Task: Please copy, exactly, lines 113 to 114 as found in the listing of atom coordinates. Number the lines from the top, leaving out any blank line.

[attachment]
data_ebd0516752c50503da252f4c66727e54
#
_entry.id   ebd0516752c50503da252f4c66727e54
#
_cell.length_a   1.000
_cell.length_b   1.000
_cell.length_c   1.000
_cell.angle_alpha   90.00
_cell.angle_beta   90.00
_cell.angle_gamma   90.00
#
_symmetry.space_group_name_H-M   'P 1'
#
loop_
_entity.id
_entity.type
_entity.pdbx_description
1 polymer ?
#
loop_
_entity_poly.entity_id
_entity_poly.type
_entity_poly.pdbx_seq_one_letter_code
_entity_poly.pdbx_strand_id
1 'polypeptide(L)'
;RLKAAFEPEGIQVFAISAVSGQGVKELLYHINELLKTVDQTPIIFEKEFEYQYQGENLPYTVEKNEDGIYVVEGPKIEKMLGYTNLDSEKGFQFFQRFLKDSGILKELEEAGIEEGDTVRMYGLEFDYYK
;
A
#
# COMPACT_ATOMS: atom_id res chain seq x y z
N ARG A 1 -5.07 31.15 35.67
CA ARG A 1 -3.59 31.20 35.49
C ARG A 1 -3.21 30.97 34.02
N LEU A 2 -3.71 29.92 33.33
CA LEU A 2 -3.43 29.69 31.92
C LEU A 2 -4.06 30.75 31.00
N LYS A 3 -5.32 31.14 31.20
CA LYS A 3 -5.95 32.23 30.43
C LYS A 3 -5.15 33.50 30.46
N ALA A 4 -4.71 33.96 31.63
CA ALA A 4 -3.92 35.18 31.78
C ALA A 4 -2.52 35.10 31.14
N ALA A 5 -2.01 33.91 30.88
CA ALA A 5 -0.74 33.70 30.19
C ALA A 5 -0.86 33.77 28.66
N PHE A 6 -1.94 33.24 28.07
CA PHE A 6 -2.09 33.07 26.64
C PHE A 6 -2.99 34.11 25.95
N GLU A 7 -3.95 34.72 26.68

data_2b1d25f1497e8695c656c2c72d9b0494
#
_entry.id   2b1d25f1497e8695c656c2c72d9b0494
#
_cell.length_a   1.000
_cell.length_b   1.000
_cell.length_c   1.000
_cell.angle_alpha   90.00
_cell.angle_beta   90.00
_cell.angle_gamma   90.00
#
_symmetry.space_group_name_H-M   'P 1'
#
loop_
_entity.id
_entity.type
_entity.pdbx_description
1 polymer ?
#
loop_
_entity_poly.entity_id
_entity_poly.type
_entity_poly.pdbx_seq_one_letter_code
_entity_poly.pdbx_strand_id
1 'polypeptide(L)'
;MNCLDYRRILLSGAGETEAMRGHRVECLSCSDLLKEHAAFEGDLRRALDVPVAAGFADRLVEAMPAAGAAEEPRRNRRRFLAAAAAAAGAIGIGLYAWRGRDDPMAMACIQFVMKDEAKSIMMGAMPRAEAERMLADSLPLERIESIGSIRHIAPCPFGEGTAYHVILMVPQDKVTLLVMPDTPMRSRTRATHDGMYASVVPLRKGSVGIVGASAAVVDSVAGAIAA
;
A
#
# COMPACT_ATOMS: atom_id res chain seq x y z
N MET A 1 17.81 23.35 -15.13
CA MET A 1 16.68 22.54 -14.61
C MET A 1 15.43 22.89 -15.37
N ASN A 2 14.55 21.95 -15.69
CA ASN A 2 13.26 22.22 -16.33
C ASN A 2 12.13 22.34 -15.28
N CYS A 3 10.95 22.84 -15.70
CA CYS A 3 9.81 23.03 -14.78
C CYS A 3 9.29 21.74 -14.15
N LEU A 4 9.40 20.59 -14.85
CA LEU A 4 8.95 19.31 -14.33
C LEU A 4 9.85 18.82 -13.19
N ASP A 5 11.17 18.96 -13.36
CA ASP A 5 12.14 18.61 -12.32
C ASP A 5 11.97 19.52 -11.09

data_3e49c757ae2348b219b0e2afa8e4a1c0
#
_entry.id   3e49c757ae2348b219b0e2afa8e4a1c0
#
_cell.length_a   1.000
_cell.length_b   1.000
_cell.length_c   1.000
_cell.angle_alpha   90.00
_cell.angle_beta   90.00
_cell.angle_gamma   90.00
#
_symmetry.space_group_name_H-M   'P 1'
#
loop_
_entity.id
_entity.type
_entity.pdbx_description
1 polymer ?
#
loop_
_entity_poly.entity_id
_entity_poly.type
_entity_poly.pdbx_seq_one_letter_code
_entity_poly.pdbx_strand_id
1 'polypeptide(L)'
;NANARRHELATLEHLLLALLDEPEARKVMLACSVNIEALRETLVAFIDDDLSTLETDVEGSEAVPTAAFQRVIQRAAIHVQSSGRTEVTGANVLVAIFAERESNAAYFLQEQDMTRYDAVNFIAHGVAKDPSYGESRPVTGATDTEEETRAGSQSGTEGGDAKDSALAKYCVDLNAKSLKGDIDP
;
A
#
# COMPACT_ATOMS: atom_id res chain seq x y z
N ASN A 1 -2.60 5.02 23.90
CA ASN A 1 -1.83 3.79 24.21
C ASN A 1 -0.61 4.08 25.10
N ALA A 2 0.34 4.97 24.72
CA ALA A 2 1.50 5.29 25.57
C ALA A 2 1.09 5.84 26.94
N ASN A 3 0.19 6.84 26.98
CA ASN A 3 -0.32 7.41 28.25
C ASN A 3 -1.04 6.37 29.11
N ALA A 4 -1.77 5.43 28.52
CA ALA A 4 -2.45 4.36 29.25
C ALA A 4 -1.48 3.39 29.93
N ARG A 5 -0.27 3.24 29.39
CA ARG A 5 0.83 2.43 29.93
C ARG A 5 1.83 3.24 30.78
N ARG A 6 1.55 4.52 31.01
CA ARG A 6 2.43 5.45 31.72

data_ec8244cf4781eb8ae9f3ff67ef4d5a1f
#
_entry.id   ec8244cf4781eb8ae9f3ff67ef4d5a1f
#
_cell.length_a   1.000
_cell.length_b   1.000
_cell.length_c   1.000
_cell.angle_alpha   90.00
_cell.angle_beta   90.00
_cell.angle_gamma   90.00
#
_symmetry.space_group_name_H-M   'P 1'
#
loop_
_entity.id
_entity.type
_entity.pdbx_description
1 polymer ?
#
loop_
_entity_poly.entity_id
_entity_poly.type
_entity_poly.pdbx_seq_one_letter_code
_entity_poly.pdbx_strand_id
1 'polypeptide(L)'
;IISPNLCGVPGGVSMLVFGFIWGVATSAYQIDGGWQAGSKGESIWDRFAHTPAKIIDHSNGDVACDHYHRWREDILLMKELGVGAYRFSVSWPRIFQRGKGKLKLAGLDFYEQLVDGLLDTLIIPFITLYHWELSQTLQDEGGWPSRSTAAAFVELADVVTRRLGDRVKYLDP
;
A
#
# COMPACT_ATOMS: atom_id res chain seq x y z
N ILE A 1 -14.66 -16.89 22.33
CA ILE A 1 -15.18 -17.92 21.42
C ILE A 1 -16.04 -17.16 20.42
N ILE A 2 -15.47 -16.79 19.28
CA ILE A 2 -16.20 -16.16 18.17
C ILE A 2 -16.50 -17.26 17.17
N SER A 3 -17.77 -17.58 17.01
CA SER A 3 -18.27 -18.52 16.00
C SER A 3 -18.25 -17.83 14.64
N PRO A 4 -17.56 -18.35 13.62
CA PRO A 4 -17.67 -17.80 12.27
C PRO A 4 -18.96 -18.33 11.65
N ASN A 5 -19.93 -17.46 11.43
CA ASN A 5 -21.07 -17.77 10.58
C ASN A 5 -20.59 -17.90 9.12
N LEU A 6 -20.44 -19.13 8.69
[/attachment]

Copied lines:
#
loop_